By Damien Feeney

“Watch yourselves” (Luke 21:34)

It is the first Sunday in Advent, the first Sunday of the Church’s year, and our readings thrust us into a state of expectation and longing. Jeremiah, on unusually upbeat form, tells Israel of God’s future plan to grow a ‘virtuous branch’ from the line of David, while Paul reminds Thessalonika of the need to be ready for the time of Christ’s coming with all his saints. Finally Jesus, in Luke’s Gospel, forecasts all kinds of ominous signs which will precede that moment when Jesus will return for the final time: he reminds them of the importance of their own good conduct, lest the day of his return close in on us like a trap. He does so with the rather unnerving words “Watch yourselves.”

This is by way of warning. Focus. Concentrate. Get your priorities right. Stay alert. Remember what’s important. All these ideas are tied up in two words: Watch yourselves.

Religious communities know all about watching. For them it means getting up very early in the morning, at a time when the rest of us are in our deepest phase of sleep. They go to bed at a time when many of us are enjoying the early evening, and are at their devotions at 5 o’clock, or even earlier. They are, in effect, obeying the Lord’s command — watch yourselves. They are keeping Vigil. One of the ancient offices of prayer in the church is the office of the Vigil – the time of night when someone is on watch for the whole community, lest they be caught unawares. That in turn has its roots in the practice of our earliest brothers and sisters who were so convinced of the imminent coming of Jesus that they hoped to be awake when he returned.

Over 2,000 years later, our expectation of something quite so sudden has diminished. We don’t expect Jesus to come today, or tomorrow (although of course they might be famous last words), but the desire of religious communities to be awake when (for the most part) the rest of us are sleeping keeps that expectation alive on behalf of the rest of the church. They are the guards on the ramparts of the castle, sentinels on the watchtower, eyes trained on the horizon for signs of his return.

The watchword of the early community was “Maranatha” — “Come, Lord Jesus.” These first Christians had committed their lives to Christ, and so they longed to see him again, and to be with him forever in his kingdom. So they lived in a state of continual preparedness and watchfulness that found expression in the practice of praying at night.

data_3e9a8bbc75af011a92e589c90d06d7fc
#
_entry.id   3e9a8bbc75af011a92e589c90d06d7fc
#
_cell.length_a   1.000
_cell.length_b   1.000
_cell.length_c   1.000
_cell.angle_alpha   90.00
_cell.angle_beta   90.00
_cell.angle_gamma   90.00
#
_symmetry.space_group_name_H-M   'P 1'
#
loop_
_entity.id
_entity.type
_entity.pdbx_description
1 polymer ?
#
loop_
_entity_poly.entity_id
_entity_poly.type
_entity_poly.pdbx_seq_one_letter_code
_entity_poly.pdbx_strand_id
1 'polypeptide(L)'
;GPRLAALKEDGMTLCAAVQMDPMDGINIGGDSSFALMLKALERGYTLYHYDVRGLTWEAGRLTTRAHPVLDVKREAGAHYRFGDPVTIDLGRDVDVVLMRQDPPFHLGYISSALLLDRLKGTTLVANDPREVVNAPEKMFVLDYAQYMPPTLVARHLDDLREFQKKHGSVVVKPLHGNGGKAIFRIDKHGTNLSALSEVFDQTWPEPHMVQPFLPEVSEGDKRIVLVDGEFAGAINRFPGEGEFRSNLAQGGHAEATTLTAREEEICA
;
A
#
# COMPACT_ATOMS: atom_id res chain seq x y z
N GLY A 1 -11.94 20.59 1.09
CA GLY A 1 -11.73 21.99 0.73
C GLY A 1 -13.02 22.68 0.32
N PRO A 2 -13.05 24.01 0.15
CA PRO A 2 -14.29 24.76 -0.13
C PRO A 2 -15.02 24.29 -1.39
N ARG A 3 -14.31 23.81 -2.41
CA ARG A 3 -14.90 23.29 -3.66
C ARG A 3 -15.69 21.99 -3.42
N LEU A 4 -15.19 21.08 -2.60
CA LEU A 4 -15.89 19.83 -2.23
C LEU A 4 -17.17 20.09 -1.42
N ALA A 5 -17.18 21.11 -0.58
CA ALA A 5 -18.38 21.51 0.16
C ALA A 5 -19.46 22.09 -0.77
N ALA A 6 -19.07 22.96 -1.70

And the truth is that the night hours are a marvelous time to pray. All is quiet. No distractions, none of the noise which characterizes our waking hours. Should we find ourselves awake at such times, there are few more profitable things to do than pray. Many years ago I knew someone called Diana, in my first parish in Yorkshire. She was crippled with painful arthritis, and was frustrated that she couldn’t really help us in the ongoing mission and ministry of the church, and she frequently found herself awake during the long, quiet hours of the night. I suggested to her that she should use the time well; in prayer for other people on the estate, with a solitary lit candle and a list of people to pray for. Suddenly she had purpose, and continued the practice until the day she died. I lost count of the number of her prayers that were answered. It was a mighty act of love as she focused her energies on others who were in need, rather than her own pain. She was an inspiration.

We watch prayerfully for the coming of the Lord in Advent just as we wait for the coming of the dawn. We watch, for we know neither the day nor the hour. We watch, because that’s what people who are in love do when the beloved is away. As a Lancastrian I have always loved the voice of the great Kathleen Ferrier, and my father owned a record of her singing a folk song called “Blow the Wind Southerly,” which is the lover’s lament as she awaits the return of her beloved from the sea.

They told me last night there were ships in the offing,
And I hurried down to the deep rolling sea;
But my eye could not see it wherever might be it,
The barque that is bearing my lover to me.

I stood by the lighthouse the last time we parted,
Till darkness came down o’er the deep rolling sea,
And no longer I saw the bright barque of my lover.
Blow, bonny breeze and bring him to me.

Oh, is it not sweet to hear the breeze singing,
As lightly it comes o’er the deep rolling sea?
But sweeter and dearer by far when ’tis bringing,
The barque of my true love in safety to me.

That’s what lovers do. They wait, they watch, anxiously, excitedly, longingly, for the beloved. They gossip, longing to hear news of the return. Chiara Lubich summed this up:

Only love is watchful. This is a characteristic of love. When one loves a person, one watches and waits unceasingly. Every moment spent away from the loved one is lived with them in mind, is spent waiting. Christ asks us to love, so he requires us to watch.

In Advent, we watch. We are vigilant, because we love. And we long for the waiting to be over, the moment when the beloved returns. That is our task, in our praying, our preparing, our singing and our living, these four weeks. Maranatha. Come, Lord Jesus, and do not delay.

The Rev. Damian Feeney is an interim minister in the Diocese of Litchfield and former vice-principal and director of pastoral studies at St. Stephen’s House, Oxford.

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